Thursday, February 17, 2005


I’m normally a placid, peaceful person. But when I see really lousy writing, especially by people who should know better, I kind of writhe around in agony. Well, I was wondering if Omaha’s beloved and avuncular billionaire, Warren Buffett, has done any of that lately.

See, Buffett was honored last week for his wise and folksy writing in the Berkshire Hathaway annual report. That’s a well-deserved honor; he’s not only considerably richer than me, he’s a better writer and (sob!) funnier! Of course, I’m a lot cuter and make better Oatmeal Scotchies, so it evens out. Anyway, it was a good thing that he won that award. A group headed by former Nebraska Sen. Bob Kerrey, himself a pretty good writer and now a constantly-networking, new-age college president in New York City, gave Buffett the accolade.

The group is the National Commission on Writing for America’s Families, Schools, and Colleges:
www.writingcommission.org It was set up by the College Board to prime the pump for the new Politically Correct twist on the SAT, the writing assessment. You know: write an essay based on their “prompt” and prove yourself to be politically and socially radical, or heigh ho, heigh ho, it’s off to the community college you go.

In any event, this commission appears to be at least taking a stab at helping teachers teach writing, though I’m still skeptical, mainly because Kerrey is called the “chair” of this group. What? Do they SIT on him?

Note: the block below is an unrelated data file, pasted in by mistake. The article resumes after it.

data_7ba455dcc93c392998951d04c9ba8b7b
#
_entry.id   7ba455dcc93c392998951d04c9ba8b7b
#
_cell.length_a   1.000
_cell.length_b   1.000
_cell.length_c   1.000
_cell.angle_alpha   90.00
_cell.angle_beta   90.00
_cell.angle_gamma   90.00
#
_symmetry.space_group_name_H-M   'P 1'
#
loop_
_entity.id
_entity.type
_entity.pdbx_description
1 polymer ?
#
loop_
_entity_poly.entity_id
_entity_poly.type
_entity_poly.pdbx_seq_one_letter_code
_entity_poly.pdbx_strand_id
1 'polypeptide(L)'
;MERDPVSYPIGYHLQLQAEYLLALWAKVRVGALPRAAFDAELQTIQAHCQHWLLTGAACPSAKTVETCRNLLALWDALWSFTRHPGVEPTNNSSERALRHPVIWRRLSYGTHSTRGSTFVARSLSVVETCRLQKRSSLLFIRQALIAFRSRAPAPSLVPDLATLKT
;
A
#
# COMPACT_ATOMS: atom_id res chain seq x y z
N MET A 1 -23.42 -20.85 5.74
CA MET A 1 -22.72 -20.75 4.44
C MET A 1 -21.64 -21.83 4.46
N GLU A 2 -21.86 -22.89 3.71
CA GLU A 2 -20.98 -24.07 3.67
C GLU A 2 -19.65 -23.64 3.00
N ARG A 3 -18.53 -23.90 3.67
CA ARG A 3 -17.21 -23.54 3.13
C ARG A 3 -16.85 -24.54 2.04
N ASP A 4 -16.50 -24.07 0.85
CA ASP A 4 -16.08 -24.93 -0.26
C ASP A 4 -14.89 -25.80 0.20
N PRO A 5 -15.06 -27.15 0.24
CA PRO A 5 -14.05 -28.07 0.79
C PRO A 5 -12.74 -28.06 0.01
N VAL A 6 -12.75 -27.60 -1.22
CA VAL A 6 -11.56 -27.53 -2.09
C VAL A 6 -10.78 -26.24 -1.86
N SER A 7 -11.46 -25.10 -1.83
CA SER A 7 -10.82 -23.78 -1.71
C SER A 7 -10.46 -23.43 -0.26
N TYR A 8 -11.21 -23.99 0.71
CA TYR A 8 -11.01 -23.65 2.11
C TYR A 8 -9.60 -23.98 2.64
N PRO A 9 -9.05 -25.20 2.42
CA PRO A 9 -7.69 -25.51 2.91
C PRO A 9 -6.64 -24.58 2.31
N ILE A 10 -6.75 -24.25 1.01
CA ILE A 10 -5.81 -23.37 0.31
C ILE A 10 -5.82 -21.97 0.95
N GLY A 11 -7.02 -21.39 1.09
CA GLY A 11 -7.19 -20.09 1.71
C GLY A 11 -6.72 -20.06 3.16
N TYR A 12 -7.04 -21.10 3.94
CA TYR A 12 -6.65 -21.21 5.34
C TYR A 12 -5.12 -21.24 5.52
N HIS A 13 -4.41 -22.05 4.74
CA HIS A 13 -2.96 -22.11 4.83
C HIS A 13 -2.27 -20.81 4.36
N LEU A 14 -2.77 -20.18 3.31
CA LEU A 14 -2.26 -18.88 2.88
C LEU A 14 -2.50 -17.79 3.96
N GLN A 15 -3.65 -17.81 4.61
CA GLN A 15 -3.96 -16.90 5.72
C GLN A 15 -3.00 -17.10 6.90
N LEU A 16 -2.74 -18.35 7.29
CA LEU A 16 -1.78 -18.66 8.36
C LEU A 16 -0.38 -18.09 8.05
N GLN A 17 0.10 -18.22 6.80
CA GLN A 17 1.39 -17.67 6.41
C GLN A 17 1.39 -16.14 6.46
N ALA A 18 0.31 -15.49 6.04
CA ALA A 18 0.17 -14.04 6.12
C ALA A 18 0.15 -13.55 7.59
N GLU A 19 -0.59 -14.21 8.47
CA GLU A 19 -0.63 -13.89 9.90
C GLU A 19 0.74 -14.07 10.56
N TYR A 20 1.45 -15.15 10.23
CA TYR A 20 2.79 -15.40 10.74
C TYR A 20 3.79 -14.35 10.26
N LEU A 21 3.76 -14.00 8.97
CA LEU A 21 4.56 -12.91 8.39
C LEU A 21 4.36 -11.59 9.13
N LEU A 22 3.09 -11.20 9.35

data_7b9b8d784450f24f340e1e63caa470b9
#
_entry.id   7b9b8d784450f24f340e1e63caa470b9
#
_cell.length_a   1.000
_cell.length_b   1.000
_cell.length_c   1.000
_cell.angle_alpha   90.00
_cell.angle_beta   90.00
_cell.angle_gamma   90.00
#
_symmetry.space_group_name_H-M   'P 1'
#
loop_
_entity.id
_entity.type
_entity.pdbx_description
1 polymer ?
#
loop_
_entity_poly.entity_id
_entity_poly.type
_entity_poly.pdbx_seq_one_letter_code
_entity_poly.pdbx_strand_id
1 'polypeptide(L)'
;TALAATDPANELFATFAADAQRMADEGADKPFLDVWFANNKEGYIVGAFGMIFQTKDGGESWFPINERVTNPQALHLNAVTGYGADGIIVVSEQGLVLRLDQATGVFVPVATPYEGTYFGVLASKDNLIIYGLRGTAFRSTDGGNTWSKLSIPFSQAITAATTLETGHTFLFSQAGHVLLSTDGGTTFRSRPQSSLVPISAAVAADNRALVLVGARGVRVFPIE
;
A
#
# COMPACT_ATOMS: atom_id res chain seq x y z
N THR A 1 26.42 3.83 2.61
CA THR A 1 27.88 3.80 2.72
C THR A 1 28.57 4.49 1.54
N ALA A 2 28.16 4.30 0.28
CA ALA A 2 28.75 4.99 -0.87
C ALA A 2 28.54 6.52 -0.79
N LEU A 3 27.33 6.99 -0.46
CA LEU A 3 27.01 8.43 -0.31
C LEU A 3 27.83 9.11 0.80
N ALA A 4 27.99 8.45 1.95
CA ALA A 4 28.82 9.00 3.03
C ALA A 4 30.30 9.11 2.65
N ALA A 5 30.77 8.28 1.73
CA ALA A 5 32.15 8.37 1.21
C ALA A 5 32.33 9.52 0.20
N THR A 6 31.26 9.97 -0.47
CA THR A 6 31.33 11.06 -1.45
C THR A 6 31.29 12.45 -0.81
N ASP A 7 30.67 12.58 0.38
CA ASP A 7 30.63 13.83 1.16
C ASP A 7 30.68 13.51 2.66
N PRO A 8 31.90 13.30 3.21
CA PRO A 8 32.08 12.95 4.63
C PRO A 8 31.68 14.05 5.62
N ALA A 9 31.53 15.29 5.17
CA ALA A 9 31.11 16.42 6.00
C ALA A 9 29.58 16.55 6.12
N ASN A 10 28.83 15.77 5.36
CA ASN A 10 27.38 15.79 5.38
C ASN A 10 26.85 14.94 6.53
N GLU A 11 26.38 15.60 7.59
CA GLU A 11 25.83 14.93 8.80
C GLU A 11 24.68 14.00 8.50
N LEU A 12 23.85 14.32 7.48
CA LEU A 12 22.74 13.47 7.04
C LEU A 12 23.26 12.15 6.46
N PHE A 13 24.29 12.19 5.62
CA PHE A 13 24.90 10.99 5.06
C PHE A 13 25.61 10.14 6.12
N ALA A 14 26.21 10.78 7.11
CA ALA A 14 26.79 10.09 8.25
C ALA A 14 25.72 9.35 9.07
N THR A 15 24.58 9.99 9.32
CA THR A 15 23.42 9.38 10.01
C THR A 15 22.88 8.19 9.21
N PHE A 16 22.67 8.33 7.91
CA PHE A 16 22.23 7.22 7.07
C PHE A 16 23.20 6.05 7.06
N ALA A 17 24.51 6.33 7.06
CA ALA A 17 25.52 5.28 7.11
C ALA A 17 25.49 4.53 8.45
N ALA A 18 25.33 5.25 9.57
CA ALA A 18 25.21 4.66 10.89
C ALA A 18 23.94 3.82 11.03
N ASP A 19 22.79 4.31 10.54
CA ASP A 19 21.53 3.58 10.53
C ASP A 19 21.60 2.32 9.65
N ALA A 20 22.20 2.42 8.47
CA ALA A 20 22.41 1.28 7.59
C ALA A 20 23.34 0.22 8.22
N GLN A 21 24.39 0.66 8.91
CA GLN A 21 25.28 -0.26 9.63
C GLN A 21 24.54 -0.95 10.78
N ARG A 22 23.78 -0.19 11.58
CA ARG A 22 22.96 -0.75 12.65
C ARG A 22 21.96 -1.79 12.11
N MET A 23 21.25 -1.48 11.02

I’m also doubtful because there are a bunch of libs on the commission’s board whose ideology is the opposite of what good writing instruction requires: phonics, grammar, spelling, capitalization, punctuation, sentence diagramming, vocabulary development, quality books written in quality language . . . all the stuff that public schools don’t do any more.

Worst among them is Diana Lam, the former assistant chancellor of the New York City public schools. She got fired for trying to give her husband a six-figure job in the school system, but her wacko, left-wing policies were really the cause of the job tenure readjustment. She put a horrible pseudo-phonics program in place that, if you can believe this, actually made NYC kids lose ground in reading. Then she resisted the reform of the bilingual education program so that an astoundingly-small 3.7 percent of the English language learners transitioned into the mainstream classroom. Most of them remained warehoused in non-English speaking language ghettos at horrific public expense.

Anyway, at least this commission recognizes that Warren Buffett is a good model for corporate communications. Now that he’s been honored for his writing, though, wonder what Uncle Warren and the Commission would say about the Buffett Foundation’s persistent denial that grammar and spelling matter?

See Go Big Ed’s archives for Nov. 9, 2004, about how year after year, the Buffett Foundation’s full-page ad announcing that nominations for fifteen $10,000 awards for great teaching in memory of Alice Buffett don’t have to be well-written.

That’s right! That’s what they say. It’s a head-scratcher. The foundation solicits letters of nomination for great teachers, but assures you, “don’t worry about grammar and spelling – these letters won’t be graded.”

Say what?

Now, for years, I’ve hoped that Warren Buffett would misspell his name as “Susan Williams” on a check to himself for, say, seventy skillion dollars. But he never will, because he really is a good writer. And good writers are always, ahem, smart.

So I hope he does something about this. Wuzzup, Warren? Wake up! This is . . . wong.

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